The Nasdaq Composite has logged an impressive performance since its late September lull, up 12% from the low point of last month's sell-off, led by the likes of biotech companies Veracyte and Fate Therapeutics, as well as diagnostics stock CareDx. While they're ripe for a little profit-taking now, the COVID-19 contagion is creating clear opportunities for a bunch of healthcare stocks.

That's not the only bullish theme evident among the names leading the Nasdaq's recent rally, though. Solar stocks SunPower (NASDAQ:SPWR), Enphase Energy (NASDAQ:ENPH), and SolarEdge Technologies (NASDAQ:SEDG) are also on a roll. Each is up more than 60% over the past four weeks, and each has gained more than 20% in just the past week.

Sure, like other Nasdaq names, these stocks are subject to some near-term profit-taking. Any dip is ultimately a buying opportunity, however, as the tailwind pushing these stocks higher looks built to last.

Man being lifted into the sky by several red balloons

Image source: Getty Images.

Solar's down, but nowhere near out

The market's industry groupings run hot and cold. The underpinnings for solar's recent strength, however, aren't temporary in nature. 

Perhaps the most powerful of these forces is the wide lead Democratic presidential candidate Joe Biden has in polling over Republican incumbent Donald Trump. The most recent Pew Research poll suggests Biden has a 10-percentage-point national lead over his rival.It bodes well for the solar power industry largely because Biden's platform includes plans that will put the nation on a path toward "a carbon pollution-free power sector by 2035." Neither Biden nor running mate Sen. Kamala Harris has widely touted solar power as the means to make that happen, for the record, but there are few other viable alternatives to that end.

Piper Sandler analyst Kashy Harrington also recently explained how a Biden presidency would probably extend the solar investment tax credit program that's on track to be gradually phased down from its present rate of 30%.

Solar power's growth prospects go well beyond politics, though. While the coronavirus pandemic crimped installations -- residential installations in particular -- that's a temporary matter.

In its recently published solar market insight report for the third quarter of this year (looking at data through the second quarter), the Solar Energy Industry Association noted U.S. residential installations fell 23% between Q1 and Q2. Non-residential installations fell 12%. The organization expects things to improve drastically in the latter half of 2020, however, citing a Wood Mackenzie forecast for 37% growth in solar power installations this year.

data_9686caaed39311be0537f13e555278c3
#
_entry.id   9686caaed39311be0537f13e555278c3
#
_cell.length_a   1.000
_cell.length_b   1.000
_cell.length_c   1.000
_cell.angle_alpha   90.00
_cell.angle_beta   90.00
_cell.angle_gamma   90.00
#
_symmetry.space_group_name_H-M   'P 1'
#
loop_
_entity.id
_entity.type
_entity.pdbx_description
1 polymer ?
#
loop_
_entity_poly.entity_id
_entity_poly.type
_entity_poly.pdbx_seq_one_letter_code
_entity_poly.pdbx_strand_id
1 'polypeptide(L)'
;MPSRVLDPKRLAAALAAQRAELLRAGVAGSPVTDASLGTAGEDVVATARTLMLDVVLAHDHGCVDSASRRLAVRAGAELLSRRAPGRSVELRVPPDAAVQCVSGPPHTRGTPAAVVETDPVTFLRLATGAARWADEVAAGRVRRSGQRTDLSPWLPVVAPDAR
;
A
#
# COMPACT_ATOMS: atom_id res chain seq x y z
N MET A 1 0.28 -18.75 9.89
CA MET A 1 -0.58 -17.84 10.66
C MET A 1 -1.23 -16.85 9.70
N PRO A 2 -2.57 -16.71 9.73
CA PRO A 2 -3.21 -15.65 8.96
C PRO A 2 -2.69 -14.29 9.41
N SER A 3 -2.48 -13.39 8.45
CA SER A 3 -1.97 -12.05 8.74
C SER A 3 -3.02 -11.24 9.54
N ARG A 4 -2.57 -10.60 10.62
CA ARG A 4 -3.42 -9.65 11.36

The Solar Energy Industry Association also notes that new photovoltaic power purchase agreements made during the second quarter translate into a record-breaking backlog of 62 gigawatts' worth of production power to be established in the future. Those commitments have led the association to an outlook of 42% more solar panel installations in the United States over the coming five years than we've seen during the past five.

The rest of the world is seeing similar demand that will drive similar growth. Fitch analysts are calling for annualized installation growth of 9.8% for the coming decade.

There's time for price pickiness

The rising tide bodes well for the solar industry, including the aforementioned SolarEdge Technologies, Enphase Energy, and SunPower. It's not just the Nasdaq-listed names that are benefiting, though. Piper Sandler initiated coverage of several residential solar stocks, including NYSE-listed Sunnova Energy International (NYSE:NOVA), specifically because the "disruptive growth sector" will be boosted by "the societal onus for environmental sustainability."

That said, investors should bear in mind that this past month's gains have much to do with the presidential race's dynamics, which may reflect more hope and emotion than level-headed thinking. This in turns sets the stage for more volatility immediately before and shortly after the election no matter who ends up winning. Stepping into any of them exactly right now isn't necessarily the optimal move.

In other words, take the hint, but take your time too.

This article represents the opinion of the writer, who may disagree with the “official” recommendation position of a Motley Fool premium advisory service. We’re motley! Questioning an investing thesis -- even one of our own -- helps us all think critically about investing and make decisions that help us become smarter, happier, and richer.